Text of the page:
Stewart said a fee was assessed on commercial developers in lieu of requiring on-site detention projects. Assessed fees were used to purchase property southwest of the York Street and Chandler Road intersection for the purpose of constructing a detention basin, but the project never was pursued primarily because of the lack of a funding source.

“The city spent a lot of years without any kind of drainage review,” Stewart said. “We’ve corrected that now, but we have to go back and address the issues.”

In order to do that, Stewart said, engineers have conducted hydrology studies and designed plans to accommodate the stormwater runoff in the area. Plans call for the construction of two detention basins — one where the original basin was planned and a second one north of Chandler Road between North Anthony Street and North David Lane near Elliot Street.

The detention basins, Stewart said, would catch and collect the stormwater runoff. The collected water would flow through smaller pipes from there, reducing the runoff volume and the risk of downstream flooding.

Gene Speck, who owns rental property on Monta Place, said he is holding out hope city councilors will approve plans to move forward with the detention basin plans. He said the threat of flooding reduces the rental value of the house, and he has incurred additional costs of helping tenants protect their property.

“The house has never flooded, but water has been up on the foundation wall and inside the garage,” Speck said, noting neighboring property owners have described the runoff as a tsunami. “There have been times when you looked out and could see nothing but water — no yard, no street, no anything.”

The water inundates the block so fast at times, a double box culvert below Monta Place that is 6 feet deep or deeper is unable to carry away the stormwater. Stewart said it is rainfall events like those that tie his stomach in knots.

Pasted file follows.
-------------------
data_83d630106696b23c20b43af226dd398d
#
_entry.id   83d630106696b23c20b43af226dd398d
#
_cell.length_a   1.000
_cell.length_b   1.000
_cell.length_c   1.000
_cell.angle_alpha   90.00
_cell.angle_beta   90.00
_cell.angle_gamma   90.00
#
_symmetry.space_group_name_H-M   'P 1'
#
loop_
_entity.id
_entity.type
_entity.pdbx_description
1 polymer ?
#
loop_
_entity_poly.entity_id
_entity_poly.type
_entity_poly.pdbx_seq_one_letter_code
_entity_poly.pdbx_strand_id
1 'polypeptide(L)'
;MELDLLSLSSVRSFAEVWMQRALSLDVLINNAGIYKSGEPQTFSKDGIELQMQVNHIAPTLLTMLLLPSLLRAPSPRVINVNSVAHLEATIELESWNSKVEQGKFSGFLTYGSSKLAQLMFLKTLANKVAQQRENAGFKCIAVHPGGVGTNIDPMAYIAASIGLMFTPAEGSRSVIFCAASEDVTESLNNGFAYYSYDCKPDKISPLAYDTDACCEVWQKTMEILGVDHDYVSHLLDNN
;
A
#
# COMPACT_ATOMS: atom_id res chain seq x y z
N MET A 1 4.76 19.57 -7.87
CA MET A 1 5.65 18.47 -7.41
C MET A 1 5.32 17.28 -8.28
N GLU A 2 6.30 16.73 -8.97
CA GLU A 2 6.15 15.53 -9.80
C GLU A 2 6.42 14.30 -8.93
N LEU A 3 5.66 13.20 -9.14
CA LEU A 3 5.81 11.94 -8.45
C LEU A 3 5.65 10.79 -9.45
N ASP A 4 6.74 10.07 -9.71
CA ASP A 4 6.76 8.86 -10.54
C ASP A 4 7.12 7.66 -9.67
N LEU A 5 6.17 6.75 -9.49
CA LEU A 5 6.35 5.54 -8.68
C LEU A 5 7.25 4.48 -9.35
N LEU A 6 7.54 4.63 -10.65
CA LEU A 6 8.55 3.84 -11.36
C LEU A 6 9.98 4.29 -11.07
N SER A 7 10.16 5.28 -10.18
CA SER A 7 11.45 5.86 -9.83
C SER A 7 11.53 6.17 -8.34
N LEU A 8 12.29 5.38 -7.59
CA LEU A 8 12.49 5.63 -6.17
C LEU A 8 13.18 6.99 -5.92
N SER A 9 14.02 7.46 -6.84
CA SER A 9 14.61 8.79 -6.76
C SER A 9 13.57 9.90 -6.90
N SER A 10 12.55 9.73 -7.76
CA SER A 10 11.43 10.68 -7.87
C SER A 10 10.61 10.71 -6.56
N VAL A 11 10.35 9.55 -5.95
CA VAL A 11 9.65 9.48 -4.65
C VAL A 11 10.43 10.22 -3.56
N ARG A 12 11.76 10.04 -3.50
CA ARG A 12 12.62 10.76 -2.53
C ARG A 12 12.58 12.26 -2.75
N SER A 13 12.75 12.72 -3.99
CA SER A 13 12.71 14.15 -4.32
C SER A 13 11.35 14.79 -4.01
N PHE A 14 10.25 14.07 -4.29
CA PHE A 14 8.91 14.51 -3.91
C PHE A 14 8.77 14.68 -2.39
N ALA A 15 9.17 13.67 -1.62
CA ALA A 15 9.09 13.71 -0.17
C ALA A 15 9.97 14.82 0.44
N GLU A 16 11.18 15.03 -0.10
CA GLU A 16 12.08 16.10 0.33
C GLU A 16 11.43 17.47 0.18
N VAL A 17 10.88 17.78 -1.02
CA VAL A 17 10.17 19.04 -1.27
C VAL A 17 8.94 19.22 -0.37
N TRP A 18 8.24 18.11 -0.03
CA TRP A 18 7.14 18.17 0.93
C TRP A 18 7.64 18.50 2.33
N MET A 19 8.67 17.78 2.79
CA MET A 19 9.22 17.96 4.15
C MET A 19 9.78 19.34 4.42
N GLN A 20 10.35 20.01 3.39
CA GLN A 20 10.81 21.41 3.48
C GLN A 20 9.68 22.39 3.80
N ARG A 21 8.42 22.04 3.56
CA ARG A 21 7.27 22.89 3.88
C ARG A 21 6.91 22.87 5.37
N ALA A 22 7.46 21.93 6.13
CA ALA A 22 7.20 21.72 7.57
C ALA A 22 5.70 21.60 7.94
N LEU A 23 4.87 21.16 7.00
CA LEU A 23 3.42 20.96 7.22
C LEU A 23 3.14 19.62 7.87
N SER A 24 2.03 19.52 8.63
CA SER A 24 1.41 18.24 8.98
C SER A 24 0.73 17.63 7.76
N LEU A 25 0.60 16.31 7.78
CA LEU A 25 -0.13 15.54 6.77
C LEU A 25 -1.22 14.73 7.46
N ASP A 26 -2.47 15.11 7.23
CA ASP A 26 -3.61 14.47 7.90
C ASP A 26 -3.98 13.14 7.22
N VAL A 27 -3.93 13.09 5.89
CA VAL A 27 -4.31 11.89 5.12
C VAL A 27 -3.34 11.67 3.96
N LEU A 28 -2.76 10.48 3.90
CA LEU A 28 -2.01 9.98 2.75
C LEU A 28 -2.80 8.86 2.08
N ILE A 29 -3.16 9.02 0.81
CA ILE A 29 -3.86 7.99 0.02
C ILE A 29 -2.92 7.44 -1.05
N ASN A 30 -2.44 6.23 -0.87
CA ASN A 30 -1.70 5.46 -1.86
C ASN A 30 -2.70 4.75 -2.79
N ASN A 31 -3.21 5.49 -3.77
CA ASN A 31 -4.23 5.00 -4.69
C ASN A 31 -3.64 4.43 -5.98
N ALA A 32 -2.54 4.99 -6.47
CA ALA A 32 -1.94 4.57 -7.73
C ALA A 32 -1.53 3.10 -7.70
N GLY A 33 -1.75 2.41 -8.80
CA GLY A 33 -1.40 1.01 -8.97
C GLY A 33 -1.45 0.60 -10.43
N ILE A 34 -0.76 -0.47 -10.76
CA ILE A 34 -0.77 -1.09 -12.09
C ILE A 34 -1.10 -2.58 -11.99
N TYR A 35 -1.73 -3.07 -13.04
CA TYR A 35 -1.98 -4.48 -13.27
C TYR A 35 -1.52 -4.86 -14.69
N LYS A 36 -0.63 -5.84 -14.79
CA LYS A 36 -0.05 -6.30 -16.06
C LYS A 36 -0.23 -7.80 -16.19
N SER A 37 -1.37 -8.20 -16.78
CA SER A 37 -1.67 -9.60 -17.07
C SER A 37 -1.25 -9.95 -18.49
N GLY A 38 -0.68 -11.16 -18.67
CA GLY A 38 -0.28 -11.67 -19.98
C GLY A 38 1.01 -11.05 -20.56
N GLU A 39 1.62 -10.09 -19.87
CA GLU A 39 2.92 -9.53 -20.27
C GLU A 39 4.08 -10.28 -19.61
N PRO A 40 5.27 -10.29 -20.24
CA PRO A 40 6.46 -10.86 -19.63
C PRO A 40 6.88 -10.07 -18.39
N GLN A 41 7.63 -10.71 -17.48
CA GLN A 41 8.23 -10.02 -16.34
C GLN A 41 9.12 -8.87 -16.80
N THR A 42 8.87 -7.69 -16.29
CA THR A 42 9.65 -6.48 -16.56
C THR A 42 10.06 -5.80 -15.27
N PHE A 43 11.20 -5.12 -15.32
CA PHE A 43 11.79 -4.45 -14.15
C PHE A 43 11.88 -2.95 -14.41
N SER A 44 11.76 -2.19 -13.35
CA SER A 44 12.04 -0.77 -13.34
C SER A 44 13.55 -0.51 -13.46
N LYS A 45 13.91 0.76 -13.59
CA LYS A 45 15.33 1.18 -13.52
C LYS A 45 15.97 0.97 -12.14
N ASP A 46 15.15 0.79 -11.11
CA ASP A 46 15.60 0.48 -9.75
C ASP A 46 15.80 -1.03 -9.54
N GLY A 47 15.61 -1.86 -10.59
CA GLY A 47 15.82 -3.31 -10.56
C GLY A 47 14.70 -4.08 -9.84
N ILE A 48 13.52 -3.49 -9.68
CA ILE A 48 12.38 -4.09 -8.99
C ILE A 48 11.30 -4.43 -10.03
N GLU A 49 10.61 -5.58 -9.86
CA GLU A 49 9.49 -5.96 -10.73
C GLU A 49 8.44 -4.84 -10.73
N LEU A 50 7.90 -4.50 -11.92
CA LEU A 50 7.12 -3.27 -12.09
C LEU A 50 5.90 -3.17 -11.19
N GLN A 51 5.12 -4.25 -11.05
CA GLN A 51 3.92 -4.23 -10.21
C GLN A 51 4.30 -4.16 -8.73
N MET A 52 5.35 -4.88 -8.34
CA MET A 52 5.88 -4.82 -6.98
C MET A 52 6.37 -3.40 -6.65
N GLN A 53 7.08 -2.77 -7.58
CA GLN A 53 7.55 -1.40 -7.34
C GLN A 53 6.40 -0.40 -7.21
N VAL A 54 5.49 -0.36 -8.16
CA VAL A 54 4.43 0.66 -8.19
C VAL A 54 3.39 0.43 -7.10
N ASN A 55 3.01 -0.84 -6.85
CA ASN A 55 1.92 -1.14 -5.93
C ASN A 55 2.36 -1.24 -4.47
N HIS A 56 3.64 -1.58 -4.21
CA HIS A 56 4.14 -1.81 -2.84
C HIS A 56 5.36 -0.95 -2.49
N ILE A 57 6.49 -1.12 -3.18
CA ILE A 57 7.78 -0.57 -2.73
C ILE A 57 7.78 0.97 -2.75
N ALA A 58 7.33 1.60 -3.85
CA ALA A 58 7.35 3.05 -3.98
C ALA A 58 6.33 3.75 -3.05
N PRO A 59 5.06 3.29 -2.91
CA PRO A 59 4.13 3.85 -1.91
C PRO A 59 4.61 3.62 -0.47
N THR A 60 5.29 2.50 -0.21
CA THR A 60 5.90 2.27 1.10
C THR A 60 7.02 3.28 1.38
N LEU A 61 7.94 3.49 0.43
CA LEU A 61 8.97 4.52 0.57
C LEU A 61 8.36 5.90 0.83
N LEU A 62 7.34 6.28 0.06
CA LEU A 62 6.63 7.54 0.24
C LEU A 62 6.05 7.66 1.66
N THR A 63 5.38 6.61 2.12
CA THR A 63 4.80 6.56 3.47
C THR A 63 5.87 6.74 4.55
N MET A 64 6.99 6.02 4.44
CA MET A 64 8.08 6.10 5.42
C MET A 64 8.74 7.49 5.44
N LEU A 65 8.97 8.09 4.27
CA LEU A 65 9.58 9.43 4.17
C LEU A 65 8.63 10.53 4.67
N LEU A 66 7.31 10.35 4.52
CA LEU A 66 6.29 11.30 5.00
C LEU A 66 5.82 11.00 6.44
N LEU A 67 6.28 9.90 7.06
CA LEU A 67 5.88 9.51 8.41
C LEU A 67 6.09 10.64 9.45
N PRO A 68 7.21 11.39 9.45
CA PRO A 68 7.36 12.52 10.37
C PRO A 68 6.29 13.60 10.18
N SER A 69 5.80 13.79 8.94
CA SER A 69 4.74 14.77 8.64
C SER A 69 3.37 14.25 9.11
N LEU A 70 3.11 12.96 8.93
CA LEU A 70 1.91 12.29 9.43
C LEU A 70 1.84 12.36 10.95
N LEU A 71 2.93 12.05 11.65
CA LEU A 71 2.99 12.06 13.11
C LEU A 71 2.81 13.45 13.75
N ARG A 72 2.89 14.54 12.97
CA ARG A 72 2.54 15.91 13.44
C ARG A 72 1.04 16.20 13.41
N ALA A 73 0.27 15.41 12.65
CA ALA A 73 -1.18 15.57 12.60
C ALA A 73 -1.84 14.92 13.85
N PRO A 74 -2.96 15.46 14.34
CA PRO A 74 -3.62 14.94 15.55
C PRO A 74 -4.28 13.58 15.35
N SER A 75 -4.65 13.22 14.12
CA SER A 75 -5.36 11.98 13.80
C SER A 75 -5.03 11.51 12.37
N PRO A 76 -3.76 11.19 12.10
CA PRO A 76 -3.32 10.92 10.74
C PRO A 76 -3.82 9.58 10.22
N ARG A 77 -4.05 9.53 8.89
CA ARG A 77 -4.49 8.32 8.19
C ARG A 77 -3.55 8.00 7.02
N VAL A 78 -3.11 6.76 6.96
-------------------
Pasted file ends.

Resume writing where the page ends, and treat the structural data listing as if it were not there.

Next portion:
“Whenever we get a couple of days of rain in a row, my belly starts knotting up and this is why,” Stewart said, pointing out an area in a neighborhood northwest of the intersection at York Street and Chandler Road where flooding has been a recurring problem. “The phone calls are going to be coming in, and I can’t give them an answer they want to hear.”

Stewart said the proposed detention basins would go a long way toward alleviating the periodic flooding problems experienced by property owners both south and north of Chandler Road east of York Street. If councilors approve plans to move forward, he predicted work could begin as early as next fall.

The Chandler Road project, Stewart said, could take about six months to complete. He estimated the Elliot Street project would take six to nine months to complete once it is started.

“We’re eager to move on this,” Stewart said. “I want it written in the history books, so we can move on to something else.”

City councilors will convene the Public Works Committee meeting at 4 p.m. Tuesday on the third floor of City Hall.

Reach D.E. Smoot at (918) 684-2901 or